Somalia President says: A united force key in defeating Al-Shabaab


NEW YORK, ( GO) - Strides in countering Al-Shabaab militants dominated President Hassan Sheikh Mohamud's iconic speech at the United Nations General Assembly [UNGA] on Thursday, with the Somali leader stressing that the country's people are tired of the militants.

In his address, a determined president whose main focus has been eliminating the militants besides improving the economy of Somalia insisted that Al-Shabaab does not "have a religion or human value." "They are violent criminals who seek to terrorize innocent people simply," he said.

Since taking over in June this year, Hassan Sheikh has been encouraging the military to degrade the militants completely; this informs the latest gains made in Hiiraan, Galgaduud, and Bay regions, where the militants have been dominating for several years.

While acknowledging that the militants are still a menace in the country, Hassan Sheikh did not hesitate to laud civilians for taking arms against the militants across the country, adding that the people of Somalia are tired of acts of terrorism.

The president, who has been in America for a couple of, not days, said: "The Somali people now believe Al-Shabaab can and only be defeated, and this is our real new source of energy and inspiration as a government in the fight against international terrorism."

For the past few months, a number of local militia have been fighting alongside the Somali National Army [SNA] and the African Union Transition Mission [ATMIS] troops. They have pitched a tent in different parts of the country, intending to dislodge the militants from strategic towns.

Hassan Sheikh, who made a second return to Villa Somalia, said the war against the militants could not be warned just through the military alone, noting that there is a need to destroy sources of revenue for the group, which has systematically enhanced its activities.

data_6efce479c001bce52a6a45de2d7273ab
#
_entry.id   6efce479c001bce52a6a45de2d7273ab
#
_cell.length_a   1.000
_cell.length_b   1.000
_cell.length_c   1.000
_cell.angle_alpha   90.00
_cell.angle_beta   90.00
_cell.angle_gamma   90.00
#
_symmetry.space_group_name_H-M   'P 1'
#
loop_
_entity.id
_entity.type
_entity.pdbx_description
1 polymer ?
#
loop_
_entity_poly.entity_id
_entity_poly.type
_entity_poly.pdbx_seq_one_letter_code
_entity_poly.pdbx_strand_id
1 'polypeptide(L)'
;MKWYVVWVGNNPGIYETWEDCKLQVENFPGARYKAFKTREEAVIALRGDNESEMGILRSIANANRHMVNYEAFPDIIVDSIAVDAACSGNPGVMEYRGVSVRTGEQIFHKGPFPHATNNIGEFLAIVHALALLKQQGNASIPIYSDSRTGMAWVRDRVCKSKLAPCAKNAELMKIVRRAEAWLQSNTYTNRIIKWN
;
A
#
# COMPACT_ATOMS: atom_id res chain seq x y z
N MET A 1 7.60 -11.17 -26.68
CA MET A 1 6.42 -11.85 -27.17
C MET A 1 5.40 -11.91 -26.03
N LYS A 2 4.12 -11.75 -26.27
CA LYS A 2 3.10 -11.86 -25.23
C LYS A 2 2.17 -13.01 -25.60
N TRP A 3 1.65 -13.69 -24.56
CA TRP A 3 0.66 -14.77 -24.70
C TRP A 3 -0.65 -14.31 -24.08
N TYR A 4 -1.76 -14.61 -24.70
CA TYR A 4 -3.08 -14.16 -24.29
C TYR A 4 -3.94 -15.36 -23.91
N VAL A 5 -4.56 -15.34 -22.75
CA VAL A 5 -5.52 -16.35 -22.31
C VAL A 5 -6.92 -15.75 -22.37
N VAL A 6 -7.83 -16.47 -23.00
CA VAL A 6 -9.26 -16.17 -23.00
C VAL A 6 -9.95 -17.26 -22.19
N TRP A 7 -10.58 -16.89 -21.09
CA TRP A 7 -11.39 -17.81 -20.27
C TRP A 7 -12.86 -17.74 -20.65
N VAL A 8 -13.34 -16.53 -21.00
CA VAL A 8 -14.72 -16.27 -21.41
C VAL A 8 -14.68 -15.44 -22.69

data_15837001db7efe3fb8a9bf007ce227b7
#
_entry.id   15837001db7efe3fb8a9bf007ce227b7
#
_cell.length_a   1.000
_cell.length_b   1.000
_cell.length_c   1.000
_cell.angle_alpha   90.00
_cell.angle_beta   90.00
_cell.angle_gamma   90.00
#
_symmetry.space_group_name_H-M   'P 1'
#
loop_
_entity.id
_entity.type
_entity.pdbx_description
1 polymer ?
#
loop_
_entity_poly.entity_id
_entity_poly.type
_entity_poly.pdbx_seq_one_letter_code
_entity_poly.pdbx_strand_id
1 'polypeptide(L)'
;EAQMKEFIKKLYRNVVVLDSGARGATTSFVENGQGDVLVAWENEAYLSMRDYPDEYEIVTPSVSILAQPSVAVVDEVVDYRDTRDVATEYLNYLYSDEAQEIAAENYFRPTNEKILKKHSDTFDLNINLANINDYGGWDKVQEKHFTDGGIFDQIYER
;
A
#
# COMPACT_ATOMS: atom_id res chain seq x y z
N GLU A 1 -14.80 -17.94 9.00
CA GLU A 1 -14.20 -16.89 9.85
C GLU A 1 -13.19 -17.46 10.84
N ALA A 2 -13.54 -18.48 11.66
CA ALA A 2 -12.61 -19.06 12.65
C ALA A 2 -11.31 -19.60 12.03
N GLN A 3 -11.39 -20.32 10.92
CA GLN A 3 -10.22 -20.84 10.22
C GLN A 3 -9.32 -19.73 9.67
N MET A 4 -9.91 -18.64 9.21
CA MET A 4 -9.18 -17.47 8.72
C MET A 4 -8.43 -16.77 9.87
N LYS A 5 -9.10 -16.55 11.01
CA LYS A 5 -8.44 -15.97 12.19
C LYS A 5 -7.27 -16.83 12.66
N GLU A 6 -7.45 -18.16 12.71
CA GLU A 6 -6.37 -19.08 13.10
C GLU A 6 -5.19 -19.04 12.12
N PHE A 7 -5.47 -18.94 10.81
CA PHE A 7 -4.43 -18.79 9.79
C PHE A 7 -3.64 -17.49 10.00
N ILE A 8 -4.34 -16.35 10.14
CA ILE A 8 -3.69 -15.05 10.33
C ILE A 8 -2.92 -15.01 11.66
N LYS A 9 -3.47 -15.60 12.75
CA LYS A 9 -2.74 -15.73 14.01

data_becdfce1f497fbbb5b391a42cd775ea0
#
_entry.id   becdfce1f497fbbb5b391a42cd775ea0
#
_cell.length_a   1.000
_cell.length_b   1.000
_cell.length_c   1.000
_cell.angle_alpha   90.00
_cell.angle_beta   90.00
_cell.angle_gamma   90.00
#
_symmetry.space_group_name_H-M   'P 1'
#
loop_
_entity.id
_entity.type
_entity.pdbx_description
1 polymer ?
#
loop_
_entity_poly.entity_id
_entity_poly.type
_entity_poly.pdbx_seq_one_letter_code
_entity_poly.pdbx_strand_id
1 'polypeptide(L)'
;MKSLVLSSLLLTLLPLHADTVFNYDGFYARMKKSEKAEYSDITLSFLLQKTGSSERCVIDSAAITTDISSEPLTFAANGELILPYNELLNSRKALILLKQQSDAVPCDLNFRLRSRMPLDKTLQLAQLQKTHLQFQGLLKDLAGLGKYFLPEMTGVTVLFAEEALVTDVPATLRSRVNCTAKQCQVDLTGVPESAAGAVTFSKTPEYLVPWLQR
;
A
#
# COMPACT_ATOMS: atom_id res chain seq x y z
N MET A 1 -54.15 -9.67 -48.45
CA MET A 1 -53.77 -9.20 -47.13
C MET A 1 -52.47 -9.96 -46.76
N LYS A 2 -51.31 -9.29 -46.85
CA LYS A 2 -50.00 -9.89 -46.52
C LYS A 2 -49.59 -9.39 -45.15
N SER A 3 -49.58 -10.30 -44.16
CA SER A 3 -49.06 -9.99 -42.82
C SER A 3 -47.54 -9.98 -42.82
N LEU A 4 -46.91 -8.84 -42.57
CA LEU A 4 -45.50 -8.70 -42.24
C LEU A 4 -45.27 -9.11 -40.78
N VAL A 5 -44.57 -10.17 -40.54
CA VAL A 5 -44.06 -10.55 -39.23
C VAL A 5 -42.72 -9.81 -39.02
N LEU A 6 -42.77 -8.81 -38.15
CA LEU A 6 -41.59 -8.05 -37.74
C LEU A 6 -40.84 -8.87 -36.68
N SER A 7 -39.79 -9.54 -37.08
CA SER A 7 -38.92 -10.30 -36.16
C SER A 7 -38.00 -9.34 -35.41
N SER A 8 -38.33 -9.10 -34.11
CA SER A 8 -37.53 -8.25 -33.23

"We need to focus all our joint efforts on our Somali government's new strategy of the military, ideologically, and financially challenging terrorism and terrorists to be sure that they are comprehensively defeated once and for all — and quickly," he said.

Further, he challenged the world to join the country in making the revolution succeed for the sake of future generations. "Somali people organically raised to support their government," added the president, whose speech aroused the audience.

He also took time to explain food insecurity and the current drought affecting Somalia, which has put risk the lives of millions of people. According to the United Nations, at least 7 million Somalis could be battling famine should the world fail to act quickly.

The president also linked drought to global warming, noting that while Somalia may not be a massive contributor to this worldwide phenomenon, it will, however, " put enough mechanisms to ensure proper legislations are in place to protect the environment."

Some regions affected by the ongoing drought have reported deaths, with the United Nations asking the world to chip in and assist the country. Somalia is also fighting to revamp a dwindling economy which has resulted in the unemployment of thousands of youths.


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